What’s Your Education Job Search Advice?

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Canter-c120x148As the school year and my internship wind down, I’m looking forward to next year but am also anxious about future uncertainties.

Due to the nature of my internship—one year, ending August 2011—I’m unsure what position I’ll hold in the coming school year. Hoping for a placement in my current district, where I’ve learned a great deal about how the system works and built several solid professional networks, I’m nonetheless steadily filling out applications both inside and outside my current district lines.

The wait is killing me. Daily I check job postings, polish my resume, make phone calls, and keep my ear to the ground about any possible openings. After my internship, I now know I’d prefer an assistant principalship at the elementary or high school level. My middle school experience was not as enjoyable as my other experiences; then again, that could be school-specific and not level-specific.

I’m at a crossroads, hunting for my first real position as an assistant principal. With many districts facing hiring freezes, this is a particularly hard time to find work in education. What’s helped you most in your job search? How do you ensure that your talents and credentials are well-represented? What would you suggest to a novice administrator looking for his first assistant principal position?

5 COMMENTS

  1. Chris – It is obvious that you need to make yourself stand out from the crows a bit when it comes to grabbing a position in a crowded market. What do you offer that others do not?
    With this in mind, I think networking is as important as ever in getting your foot in the door. If I were hiring a new AP, I would place a significant amount of the decision on the person’s vision for their school and their communication skills.
    Personally, I like the fact that when I do a Google search of Chris Canter there is a clear representation of the types of activities you have been involved in lately and a pretty good representation of what you stand for as an educator. I would hope that schools calling you in for interviews would be excited about your ability to use social media as a tool. In my mind, this shows that you can use modern tools to communicate with the school community and that you can also model the constructive use of these tools, something that is lacking in many schools.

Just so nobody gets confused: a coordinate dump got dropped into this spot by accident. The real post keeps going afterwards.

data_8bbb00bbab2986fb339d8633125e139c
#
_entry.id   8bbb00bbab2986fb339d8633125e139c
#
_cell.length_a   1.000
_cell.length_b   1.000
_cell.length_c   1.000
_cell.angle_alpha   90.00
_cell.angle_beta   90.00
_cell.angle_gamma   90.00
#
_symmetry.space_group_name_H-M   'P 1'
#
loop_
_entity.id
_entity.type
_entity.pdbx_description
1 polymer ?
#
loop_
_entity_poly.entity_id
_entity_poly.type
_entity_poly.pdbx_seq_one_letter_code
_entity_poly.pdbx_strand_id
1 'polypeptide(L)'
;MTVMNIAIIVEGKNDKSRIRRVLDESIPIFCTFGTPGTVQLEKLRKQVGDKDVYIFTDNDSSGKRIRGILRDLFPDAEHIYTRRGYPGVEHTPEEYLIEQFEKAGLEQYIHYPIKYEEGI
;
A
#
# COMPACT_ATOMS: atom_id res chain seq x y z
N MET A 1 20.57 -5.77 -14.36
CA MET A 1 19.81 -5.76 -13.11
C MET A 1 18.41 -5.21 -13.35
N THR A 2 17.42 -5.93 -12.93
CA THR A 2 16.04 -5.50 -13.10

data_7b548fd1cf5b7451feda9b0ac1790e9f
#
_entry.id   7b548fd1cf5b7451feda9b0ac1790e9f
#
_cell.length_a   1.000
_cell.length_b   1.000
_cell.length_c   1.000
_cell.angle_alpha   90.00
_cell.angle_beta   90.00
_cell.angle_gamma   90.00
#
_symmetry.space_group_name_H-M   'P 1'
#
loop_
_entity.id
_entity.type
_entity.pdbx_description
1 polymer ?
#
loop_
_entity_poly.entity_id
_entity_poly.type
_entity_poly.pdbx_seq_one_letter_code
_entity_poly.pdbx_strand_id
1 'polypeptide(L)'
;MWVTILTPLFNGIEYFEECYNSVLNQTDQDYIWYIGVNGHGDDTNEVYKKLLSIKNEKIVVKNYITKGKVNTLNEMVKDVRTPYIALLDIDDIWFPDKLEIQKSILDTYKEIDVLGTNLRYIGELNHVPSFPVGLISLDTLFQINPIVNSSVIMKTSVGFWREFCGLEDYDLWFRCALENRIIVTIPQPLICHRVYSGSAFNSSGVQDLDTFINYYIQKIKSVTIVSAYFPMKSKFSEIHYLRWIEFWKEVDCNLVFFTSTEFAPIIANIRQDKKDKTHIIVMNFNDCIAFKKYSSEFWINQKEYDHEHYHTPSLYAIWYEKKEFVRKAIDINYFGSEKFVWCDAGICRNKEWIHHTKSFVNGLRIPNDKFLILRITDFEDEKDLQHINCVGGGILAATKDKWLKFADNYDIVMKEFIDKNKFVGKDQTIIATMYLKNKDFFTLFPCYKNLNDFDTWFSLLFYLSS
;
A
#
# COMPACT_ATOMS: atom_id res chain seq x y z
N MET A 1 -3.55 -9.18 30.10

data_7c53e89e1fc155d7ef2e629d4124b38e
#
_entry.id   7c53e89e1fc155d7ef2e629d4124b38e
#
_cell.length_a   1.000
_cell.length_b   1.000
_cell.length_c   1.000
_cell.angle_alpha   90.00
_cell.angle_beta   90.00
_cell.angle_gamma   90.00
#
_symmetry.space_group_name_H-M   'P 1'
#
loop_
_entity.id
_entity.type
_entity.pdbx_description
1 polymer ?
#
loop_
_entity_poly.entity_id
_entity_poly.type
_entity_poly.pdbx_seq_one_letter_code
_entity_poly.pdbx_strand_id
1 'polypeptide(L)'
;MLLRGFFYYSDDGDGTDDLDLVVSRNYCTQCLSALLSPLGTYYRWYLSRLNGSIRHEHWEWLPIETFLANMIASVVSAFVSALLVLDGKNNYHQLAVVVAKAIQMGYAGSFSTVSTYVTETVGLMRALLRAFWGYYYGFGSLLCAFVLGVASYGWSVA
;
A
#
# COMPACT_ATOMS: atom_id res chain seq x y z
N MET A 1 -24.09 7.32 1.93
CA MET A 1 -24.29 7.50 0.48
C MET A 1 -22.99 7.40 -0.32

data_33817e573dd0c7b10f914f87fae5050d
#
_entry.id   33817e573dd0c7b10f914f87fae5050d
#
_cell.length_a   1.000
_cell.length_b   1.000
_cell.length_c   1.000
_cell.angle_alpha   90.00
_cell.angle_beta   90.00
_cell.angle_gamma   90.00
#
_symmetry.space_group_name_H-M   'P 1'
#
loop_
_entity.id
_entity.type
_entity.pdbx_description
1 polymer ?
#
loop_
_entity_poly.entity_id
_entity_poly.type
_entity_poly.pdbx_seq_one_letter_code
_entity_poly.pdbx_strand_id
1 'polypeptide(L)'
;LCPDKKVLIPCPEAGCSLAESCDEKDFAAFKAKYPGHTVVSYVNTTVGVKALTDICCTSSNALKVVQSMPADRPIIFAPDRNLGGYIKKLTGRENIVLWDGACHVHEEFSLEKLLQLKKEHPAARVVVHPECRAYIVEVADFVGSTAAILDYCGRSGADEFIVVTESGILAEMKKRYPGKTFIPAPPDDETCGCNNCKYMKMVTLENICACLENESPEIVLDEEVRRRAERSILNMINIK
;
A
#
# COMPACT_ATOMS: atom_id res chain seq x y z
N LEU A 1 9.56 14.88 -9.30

I guess my biggest advice is to find a school that will allow you to grow as an educator and try not to jump at a job in a school that is behind the times in its perception of the role of AP. If you are looking to become a Principal someday, you will not be adequately prepared by accepting a job somewhere where they think you are primarily a disciplinarian.
    I would also suggest that you do a thorough background check on schools to go into interviews armed with information on the school that you can toss out to show you have done some homework. I am always impressed with prospective staff members who can tell me more than just basic information about our school. Also, throw in a line or two in your cover letter to the school to show some deeper level of interest in a school beyond the fact that they need an AP.
    I wish you the best in your search!

  2. Great Points! Thanks for your uplifting words.
    I love your comments about find a school that will allow me to grow. I am trying to regulate myself to know not to just accept the first position offered, unless it is the RIGHT fit and has capacity to build me as an educator as a leader. I’m hanging tough 🙂
    Thanks for your comments.

  3. Hi, very useful post! I’ve just bumped into it and found it concrete and useful, very straight to the point. With your tips and some tricks I’ve heard during the webinars organized by http://www.blog.ivyexec.com I’m sure I’ll easily go through job search. Thanks once again!

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